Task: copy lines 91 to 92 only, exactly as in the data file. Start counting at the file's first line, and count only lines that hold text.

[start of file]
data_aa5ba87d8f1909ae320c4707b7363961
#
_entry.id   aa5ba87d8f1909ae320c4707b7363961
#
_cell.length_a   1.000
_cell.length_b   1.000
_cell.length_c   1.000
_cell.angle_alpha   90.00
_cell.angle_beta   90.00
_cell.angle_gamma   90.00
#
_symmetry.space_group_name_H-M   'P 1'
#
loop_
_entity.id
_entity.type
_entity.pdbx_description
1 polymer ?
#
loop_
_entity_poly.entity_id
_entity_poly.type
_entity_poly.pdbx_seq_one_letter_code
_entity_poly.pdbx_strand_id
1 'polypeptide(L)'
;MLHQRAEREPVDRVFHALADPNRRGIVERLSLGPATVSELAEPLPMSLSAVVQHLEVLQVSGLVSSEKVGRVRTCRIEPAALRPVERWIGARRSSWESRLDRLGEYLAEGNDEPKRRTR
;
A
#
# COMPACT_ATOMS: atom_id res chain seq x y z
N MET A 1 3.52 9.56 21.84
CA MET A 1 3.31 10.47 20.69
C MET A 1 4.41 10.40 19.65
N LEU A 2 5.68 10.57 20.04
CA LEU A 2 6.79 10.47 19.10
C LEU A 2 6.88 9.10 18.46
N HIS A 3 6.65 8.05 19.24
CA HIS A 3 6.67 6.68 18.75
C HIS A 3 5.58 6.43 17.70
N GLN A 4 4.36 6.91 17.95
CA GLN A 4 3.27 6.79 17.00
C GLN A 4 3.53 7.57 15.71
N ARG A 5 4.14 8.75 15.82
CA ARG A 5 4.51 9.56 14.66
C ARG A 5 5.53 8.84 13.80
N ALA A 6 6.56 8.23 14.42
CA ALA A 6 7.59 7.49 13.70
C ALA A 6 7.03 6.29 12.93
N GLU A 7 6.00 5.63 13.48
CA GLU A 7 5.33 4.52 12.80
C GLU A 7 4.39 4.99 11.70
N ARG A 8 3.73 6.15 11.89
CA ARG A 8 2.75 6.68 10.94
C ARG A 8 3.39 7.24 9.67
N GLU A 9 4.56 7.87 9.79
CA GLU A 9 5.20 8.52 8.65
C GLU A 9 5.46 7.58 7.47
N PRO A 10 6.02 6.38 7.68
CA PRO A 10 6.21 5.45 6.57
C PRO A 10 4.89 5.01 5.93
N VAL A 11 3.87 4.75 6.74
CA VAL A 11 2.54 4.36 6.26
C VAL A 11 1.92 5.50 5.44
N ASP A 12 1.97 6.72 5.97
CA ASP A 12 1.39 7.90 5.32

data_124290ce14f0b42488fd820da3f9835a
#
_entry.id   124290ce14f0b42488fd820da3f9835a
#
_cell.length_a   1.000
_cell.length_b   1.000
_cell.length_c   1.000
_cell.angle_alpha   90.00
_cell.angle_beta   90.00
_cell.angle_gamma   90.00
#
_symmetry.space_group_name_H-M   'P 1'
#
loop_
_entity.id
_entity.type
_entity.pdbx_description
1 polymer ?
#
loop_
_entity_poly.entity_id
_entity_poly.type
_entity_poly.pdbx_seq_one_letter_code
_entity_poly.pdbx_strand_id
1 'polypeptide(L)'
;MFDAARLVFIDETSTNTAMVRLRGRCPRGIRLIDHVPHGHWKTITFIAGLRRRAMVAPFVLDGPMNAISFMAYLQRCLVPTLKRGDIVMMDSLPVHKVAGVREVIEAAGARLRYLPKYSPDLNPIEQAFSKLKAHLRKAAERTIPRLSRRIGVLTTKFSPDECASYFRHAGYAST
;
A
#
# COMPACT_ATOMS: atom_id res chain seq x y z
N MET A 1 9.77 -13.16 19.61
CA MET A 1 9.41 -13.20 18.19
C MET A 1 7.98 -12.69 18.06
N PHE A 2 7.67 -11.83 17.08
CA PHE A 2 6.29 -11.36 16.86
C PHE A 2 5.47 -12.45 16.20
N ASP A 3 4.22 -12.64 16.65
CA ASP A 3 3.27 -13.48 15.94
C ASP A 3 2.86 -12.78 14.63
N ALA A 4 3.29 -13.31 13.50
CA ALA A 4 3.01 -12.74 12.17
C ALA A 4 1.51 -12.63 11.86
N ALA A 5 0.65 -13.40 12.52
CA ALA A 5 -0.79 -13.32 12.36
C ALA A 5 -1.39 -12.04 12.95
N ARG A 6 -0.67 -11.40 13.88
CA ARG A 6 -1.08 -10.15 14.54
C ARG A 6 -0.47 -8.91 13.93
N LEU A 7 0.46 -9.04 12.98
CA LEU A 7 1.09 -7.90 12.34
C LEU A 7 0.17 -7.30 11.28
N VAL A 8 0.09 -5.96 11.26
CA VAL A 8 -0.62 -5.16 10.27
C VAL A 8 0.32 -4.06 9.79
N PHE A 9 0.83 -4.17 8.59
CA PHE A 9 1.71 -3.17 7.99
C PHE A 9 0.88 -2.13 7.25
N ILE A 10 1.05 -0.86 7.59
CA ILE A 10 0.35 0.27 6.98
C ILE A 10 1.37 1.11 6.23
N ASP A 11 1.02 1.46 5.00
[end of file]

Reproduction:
;MFDAARLVFIDETSTNTAMVRLRGRCPRGIRLIDHVPHGHWKTITFIAGLRRRAMVAPFVLDGPMNAISFMAYLQRCLVPTLKRGDIVMMDSLPVHKVAGVREVIEAAGARLRYLPKYSPDLNPIEQAFSKLKAHLRKAAERTIPRLSRRIGVLTTKFSPDECASYFRHAGYAST
;